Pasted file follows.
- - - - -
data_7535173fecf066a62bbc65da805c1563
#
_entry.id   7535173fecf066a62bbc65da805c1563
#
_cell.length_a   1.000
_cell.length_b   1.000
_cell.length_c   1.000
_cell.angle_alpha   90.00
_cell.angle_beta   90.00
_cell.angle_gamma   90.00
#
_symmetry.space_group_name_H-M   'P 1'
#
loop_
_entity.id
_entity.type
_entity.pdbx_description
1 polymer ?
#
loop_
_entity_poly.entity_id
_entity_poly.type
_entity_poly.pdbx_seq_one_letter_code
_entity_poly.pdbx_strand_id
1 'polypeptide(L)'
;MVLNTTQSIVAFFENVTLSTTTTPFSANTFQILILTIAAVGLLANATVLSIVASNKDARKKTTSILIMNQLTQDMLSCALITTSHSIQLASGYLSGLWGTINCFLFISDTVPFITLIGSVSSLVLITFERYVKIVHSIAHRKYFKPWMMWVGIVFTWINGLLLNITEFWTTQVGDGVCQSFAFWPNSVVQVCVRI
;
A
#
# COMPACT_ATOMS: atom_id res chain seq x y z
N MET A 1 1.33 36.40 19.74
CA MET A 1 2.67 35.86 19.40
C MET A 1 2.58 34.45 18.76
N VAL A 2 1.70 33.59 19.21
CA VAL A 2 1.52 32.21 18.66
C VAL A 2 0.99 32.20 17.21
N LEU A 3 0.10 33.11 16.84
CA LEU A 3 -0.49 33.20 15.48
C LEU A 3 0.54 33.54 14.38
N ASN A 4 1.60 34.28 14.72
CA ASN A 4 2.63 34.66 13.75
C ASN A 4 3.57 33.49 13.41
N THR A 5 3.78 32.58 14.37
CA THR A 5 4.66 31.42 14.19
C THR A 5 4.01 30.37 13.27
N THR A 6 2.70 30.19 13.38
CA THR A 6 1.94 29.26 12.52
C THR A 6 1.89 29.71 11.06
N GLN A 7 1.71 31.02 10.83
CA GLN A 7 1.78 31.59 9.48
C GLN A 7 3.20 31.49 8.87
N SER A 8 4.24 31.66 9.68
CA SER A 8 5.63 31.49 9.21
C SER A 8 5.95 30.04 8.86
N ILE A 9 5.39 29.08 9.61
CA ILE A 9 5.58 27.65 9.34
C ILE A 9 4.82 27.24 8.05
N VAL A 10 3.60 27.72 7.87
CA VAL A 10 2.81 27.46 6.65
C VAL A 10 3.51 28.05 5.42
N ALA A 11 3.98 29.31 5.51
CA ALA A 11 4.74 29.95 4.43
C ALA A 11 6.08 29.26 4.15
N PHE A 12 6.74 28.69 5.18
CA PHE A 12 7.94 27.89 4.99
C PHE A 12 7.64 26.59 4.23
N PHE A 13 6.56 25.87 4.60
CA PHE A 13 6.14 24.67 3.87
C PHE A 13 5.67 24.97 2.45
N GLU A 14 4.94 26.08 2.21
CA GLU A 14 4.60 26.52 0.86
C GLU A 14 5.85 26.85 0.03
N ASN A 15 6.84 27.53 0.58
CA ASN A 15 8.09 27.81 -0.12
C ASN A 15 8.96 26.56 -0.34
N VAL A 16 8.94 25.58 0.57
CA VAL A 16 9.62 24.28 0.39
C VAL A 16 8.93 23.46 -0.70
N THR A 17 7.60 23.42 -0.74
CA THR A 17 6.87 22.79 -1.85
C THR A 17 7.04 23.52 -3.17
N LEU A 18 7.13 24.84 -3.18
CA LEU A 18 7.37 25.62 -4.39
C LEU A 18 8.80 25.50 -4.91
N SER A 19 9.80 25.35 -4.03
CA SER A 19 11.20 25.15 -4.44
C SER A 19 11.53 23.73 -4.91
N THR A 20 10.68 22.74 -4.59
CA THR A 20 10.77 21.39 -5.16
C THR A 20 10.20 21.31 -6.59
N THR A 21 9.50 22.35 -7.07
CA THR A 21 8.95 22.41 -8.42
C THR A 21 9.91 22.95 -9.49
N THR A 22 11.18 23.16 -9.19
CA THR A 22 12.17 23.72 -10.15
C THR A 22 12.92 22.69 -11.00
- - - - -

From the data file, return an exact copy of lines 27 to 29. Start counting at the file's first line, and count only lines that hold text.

;
A
#